Parallel Timelines: The History of BioShock Infinite

Katy Goodman explores the parallel timelines of BioShock Infinite and the reality it's based upon.

by on 5th May, 2013

BioShock Infinite

I knew the moment I entered the world of BioShock Infinite that I was being ushered into a parallel version of United States history. In only five minutes of gameplay, I faced grand statues of three of the nation's founding fathers -- Washington, Jefferson, and Franklin. After ten, I felt as though I were exploring early 20th century America.

It's not hard to find American history while wandering the virtual streets of Columbia. Flapper jazz plays through the streets. Families spend their leisure time at ice cream parlors. Women are dressed in hobble skirts, the men in suits and coats. This is how our ever-so-idealistic minds romanticize the early 20th century--a  time of high fashion, parties, and jazz, like The Great Gatsby minus all the drama.

But as I became comfortable with this city in the sky, BioShock Infinite was kind enough to burst my idealistic bubble. The Order of Ravens and the lumbering statue of John Wilkes Boothe served as reminders of the assassination of Lincoln and the tyranny of the Ku Klux Klan. As I was first introduced to Jeremiah Fink, the robber barrons of the era (as well as John D. Rockefeller, who Fink strongly resembles) came to mind. War, oppression, racism, white supremacy, and propaganda: all of it is showcased within the game, and all of it has a place in America's history.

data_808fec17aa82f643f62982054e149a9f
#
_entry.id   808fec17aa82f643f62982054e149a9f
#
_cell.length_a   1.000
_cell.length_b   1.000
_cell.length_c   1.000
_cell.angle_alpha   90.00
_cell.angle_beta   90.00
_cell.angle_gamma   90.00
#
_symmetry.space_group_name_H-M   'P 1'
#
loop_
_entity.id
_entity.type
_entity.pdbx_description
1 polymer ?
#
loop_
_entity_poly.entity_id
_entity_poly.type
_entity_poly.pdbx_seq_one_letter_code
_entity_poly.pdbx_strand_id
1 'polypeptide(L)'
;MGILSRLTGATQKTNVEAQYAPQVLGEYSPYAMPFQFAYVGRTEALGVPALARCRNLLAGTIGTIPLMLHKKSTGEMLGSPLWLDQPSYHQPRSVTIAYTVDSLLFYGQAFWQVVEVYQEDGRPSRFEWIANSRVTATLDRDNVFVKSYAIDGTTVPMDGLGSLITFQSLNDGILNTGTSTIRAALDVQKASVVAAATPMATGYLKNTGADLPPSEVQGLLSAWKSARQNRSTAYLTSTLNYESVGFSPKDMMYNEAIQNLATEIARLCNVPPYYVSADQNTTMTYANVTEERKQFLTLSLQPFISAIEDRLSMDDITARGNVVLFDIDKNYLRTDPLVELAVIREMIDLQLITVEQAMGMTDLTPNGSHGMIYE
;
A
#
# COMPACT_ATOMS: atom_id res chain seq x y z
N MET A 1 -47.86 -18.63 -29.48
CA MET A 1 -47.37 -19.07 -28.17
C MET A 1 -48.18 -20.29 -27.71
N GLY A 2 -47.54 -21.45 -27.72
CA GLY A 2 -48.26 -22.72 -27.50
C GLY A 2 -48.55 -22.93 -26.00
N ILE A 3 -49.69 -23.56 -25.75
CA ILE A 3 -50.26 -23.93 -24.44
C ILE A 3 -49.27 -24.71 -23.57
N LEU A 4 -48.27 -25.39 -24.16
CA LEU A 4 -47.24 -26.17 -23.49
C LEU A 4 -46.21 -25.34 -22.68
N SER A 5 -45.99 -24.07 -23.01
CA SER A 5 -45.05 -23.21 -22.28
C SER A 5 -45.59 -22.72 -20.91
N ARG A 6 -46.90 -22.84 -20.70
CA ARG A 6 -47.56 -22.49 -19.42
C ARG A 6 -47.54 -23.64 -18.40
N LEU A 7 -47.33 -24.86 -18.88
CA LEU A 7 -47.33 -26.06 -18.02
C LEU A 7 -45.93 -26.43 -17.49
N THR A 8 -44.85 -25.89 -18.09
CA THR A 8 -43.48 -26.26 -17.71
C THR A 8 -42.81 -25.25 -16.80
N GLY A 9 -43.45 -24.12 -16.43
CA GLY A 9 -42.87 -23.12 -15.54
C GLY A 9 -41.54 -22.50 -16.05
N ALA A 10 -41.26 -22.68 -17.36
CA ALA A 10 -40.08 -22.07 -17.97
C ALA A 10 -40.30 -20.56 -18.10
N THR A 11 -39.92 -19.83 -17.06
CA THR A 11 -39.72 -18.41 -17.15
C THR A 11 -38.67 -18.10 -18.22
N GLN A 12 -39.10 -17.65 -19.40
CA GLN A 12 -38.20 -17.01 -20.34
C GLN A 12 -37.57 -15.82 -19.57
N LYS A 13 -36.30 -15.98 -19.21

Let's examine some of the key plot points in Infinite and discuss their place in history books as well as the game.

The Battle of Wounded Knee

The Battle of Wounded Knee - 1890